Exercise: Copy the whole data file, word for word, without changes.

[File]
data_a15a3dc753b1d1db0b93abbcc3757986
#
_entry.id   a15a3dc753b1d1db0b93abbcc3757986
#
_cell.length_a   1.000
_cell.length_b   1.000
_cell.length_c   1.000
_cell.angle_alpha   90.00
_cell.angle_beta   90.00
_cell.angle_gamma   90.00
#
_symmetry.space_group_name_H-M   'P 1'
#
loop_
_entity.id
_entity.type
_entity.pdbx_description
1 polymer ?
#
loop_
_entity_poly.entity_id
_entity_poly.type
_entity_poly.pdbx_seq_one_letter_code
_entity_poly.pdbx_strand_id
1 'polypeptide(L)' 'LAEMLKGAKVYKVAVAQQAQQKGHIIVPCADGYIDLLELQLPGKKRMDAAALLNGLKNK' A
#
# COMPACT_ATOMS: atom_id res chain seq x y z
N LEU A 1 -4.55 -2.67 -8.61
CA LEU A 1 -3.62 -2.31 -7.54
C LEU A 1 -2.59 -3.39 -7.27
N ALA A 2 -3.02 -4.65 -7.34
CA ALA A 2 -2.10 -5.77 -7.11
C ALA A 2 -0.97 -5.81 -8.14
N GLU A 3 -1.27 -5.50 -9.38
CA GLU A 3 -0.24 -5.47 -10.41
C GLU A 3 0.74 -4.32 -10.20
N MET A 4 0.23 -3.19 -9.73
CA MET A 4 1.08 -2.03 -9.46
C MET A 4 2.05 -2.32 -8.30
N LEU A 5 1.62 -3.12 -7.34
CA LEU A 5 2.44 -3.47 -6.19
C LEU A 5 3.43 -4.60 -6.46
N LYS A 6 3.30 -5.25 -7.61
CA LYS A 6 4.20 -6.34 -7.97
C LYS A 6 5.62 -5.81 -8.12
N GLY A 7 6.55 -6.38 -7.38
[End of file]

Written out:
data_a15a3dc753b1d1db0b93abbcc3757986
#
_entry.id   a15a3dc753b1d1db0b93abbcc3757986
#
_cell.length_a   1.000
_cell.length_b   1.000
_cell.length_c   1.000
_cell.angle_alpha   90.00
_cell.angle_beta   90.00
_cell.angle_gamma   90.00
#
_symmetry.space_group_name_H-M   'P 1'
#
loop_
_entity.id
_entity.type
_entity.pdbx_description
1 polymer ?
#
loop_
_entity_poly.entity_id
_entity_poly.type
_entity_poly.pdbx_seq_one_letter_code
_entity_poly.pdbx_strand_id
1 'polypeptide(L)' 'LAEMLKGAKVYKVAVAQQAQQKGHIIVPCADGYIDLLELQLPGKKRMDAAALLNGLKNK' A
#
# COMPACT_ATOMS: atom_id res chain seq x y z
N LEU A 1 -4.55 -2.67 -8.61
CA LEU A 1 -3.62 -2.31 -7.54
C LEU A 1 -2.59 -3.39 -7.27
N ALA A 2 -3.02 -4.65 -7.34
CA ALA A 2 -2.10 -5.77 -7.11
C ALA A 2 -0.97 -5.81 -8.14
N GLU A 3 -1.27 -5.50 -9.38
CA GLU A 3 -0.24 -5.47 -10.41
C GLU A 3 0.74 -4.32 -10.20
N MET A 4 0.23 -3.19 -9.73
CA MET A 4 1.08 -2.03 -9.46
C MET A 4 2.05 -2.32 -8.30
N LEU A 5 1.62 -3.12 -7.34
CA LEU A 5 2.44 -3.47 -6.19
C LEU A 5 3.43 -4.60 -6.46
N LYS A 6 3.30 -5.25 -7.61
CA LYS A 6 4.20 -6.34 -7.97
C LYS A 6 5.62 -5.81 -8.12
N GLY A 7 6.55 -6.38 -7.38